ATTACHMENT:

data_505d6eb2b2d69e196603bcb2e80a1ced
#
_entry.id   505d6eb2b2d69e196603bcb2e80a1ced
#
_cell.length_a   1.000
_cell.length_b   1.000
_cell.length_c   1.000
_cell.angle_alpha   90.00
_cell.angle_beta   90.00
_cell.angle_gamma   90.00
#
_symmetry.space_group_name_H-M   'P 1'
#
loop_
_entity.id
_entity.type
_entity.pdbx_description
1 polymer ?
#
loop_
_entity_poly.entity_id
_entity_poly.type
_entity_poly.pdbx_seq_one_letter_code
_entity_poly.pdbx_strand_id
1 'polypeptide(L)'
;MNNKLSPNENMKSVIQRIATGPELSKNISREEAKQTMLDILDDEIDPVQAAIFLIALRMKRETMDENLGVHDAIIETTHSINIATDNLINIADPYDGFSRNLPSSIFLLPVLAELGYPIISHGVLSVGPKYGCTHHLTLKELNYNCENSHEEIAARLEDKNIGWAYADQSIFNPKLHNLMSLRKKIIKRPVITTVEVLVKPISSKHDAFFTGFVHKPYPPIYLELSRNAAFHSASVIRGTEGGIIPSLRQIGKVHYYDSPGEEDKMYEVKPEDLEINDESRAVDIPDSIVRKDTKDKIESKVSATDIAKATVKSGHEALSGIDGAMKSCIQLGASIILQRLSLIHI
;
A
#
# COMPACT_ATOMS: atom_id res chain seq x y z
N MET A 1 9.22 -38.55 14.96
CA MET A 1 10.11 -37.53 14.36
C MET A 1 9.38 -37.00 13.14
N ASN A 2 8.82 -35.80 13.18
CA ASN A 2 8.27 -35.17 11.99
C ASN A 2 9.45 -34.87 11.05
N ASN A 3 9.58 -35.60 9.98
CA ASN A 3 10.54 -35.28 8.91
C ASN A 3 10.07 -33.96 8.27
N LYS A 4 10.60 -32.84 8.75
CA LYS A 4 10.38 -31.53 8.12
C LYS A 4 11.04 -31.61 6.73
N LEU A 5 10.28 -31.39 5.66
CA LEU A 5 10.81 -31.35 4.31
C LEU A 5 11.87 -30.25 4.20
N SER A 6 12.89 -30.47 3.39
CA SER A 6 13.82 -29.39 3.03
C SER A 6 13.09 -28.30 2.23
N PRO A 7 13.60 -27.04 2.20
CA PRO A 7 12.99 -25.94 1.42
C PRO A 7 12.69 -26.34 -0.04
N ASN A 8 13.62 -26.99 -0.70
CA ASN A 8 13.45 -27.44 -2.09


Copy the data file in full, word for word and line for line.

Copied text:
data_505d6eb2b2d69e196603bcb2e80a1ced
#
_entry.id   505d6eb2b2d69e196603bcb2e80a1ced
#
_cell.length_a   1.000
_cell.length_b   1.000
_cell.length_c   1.000
_cell.angle_alpha   90.00
_cell.angle_beta   90.00
_cell.angle_gamma   90.00
#
_symmetry.space_group_name_H-M   'P 1'
#
loop_
_entity.id
_entity.type
_entity.pdbx_description
1 polymer ?
#
loop_
_entity_poly.entity_id
_entity_poly.type
_entity_poly.pdbx_seq_one_letter_code
_entity_poly.pdbx_strand_id
1 'polypeptide(L)'
;MNNKLSPNENMKSVIQRIATGPELSKNISREEAKQTMLDILDDEIDPVQAAIFLIALRMKRETMDENLGVHDAIIETTHSINIATDNLINIADPYDGFSRNLPSSIFLLPVLAELGYPIISHGVLSVGPKYGCTHHLTLKELNYNCENSHEEIAARLEDKNIGWAYADQSIFNPKLHNLMSLRKKIIKRPVITTVEVLVKPISSKHDAFFTGFVHKPYPPIYLELSRNAAFHSASVIRGTEGGIIPSLRQIGKVHYYDSPGEEDKMYEVKPEDLEINDESRAVDIPDSIVRKDTKDKIESKVSATDIAKATVKSGHEALSGIDGAMKSCIQLGASIILQRLSLIHI
;
A
#
# COMPACT_ATOMS: atom_id res chain seq x y z
N MET A 1 9.22 -38.55 14.96
CA MET A 1 10.11 -37.53 14.36
C MET A 1 9.38 -37.00 13.14
N ASN A 2 8.82 -35.80 13.18
CA ASN A 2 8.27 -35.17 11.99
C ASN A 2 9.45 -34.87 11.05
N ASN A 3 9.58 -35.60 9.98
CA ASN A 3 10.54 -35.28 8.91
C ASN A 3 10.07 -33.96 8.27
N LYS A 4 10.60 -32.84 8.75
CA LYS A 4 10.38 -31.53 8.12
C LYS A 4 11.04 -31.61 6.73
N LEU A 5 10.28 -31.39 5.66
CA LEU A 5 10.81 -31.35 4.31
C LEU A 5 11.87 -30.25 4.20
N SER A 6 12.89 -30.47 3.39
CA SER A 6 13.82 -29.39 3.03
C SER A 6 13.09 -28.30 2.23
N PRO A 7 13.60 -27.04 2.20
CA PRO A 7 12.99 -25.94 1.42
C PRO A 7 12.69 -26.34 -0.04
N ASN A 8 13.62 -26.99 -0.70
CA ASN A 8 13.45 -27.44 -2.09